Note: Julie’s been busy with grad school applications, so she has not been blogging. Hopefully she’ll have a chance to write again soon!

A few weeks ago, I went to the library without a book in mind. I knew I wanted to check one (or two) out, but I had an array of possibilities waiting … for me to find … by looking, reading the book jackets or considering what the librarians had placed out as recommendations.  It has been a long time, though, since I’ve employed this method of looking for my next read.

This is how I would often search for new books when I was younger — like in grade school and elementary school. My parents lived just a walk or bike ride away from one of the libraries in town. I loved wandering through the young adult section. I’d pick up titles somewhat at random — because they looked intriguing or I had a vague familiarity with the author.

After searching, I’d bring a few books home excited at the opportunity to find something riveting in what I’d grabbed. I don’t think that always happened, and I’m sure I found some rather dull books. But browsing did allow me to find books that I probably would not have otherwise ended up reading.

I had another motive for browsing the shelves just recently. I wanted to use for the first time my new library card for the library I’ve leaved near for 18 months now. It’s not that I don’t use the library. I had been going to the one that I have a card to from living at my parents’ house. That library — with three branches and an amazing collection — is not all that far from me.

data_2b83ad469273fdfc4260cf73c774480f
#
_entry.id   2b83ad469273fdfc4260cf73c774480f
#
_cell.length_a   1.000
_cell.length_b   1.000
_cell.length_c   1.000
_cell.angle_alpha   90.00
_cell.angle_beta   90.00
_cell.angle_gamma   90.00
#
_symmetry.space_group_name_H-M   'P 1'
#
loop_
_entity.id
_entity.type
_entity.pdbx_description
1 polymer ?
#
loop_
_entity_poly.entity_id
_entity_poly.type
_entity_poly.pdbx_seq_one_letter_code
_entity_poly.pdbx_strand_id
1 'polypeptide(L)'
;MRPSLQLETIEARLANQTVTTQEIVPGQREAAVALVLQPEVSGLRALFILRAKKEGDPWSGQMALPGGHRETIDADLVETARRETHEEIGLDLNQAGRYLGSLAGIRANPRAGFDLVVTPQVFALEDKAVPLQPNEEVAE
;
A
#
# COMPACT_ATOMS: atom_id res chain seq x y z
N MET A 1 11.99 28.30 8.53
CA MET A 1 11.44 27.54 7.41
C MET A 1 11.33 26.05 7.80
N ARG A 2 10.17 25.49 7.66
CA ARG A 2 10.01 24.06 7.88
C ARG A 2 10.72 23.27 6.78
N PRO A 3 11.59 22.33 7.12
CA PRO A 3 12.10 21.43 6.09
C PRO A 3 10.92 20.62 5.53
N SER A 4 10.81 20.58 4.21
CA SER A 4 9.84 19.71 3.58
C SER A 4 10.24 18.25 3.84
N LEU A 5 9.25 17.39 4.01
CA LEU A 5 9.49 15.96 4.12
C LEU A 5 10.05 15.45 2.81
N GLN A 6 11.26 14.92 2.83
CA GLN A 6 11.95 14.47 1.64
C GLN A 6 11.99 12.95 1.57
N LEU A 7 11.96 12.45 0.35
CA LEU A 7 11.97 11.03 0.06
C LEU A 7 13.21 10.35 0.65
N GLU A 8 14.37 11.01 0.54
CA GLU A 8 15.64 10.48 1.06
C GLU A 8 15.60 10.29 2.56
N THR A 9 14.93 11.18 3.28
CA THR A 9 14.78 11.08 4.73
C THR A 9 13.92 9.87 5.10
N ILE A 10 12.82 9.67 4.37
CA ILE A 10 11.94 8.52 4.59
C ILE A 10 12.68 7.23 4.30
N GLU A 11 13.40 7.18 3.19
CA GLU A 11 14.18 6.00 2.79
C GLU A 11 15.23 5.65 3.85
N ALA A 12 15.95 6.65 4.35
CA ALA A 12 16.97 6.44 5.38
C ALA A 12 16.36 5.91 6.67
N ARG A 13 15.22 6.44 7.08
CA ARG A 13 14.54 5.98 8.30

Again, though, I’d always put something on hold, go in to the shelves near the entrance and grab what was waiting for me. It’s like I’d only dip my toe in. I felt like I was cheating the system a little bit and had to get back to truly using the library.

So, on this recent browsing day, a few covers jumped out at me. Two nonfiction books, which is what I always gravitate toward. Fiction doesn’t hold my interest as much as it used to. I like good true stories. They can often be more entertaining and less predictable than manufactured ones.

But, I also brought home “The Help” by Kathryn Stockett. I had been weary of it … because I tend to be weary of vastly popular things, including books. But I decided to give it a try.

Wow. I should have read it a long time ago. I just finished it last night. I want to read it again. I was so sad that it ended. Go read it if you have not already. It is the best fiction I’ve read in a long time. Engaging, great characters and a good message, too.

— Kimberly

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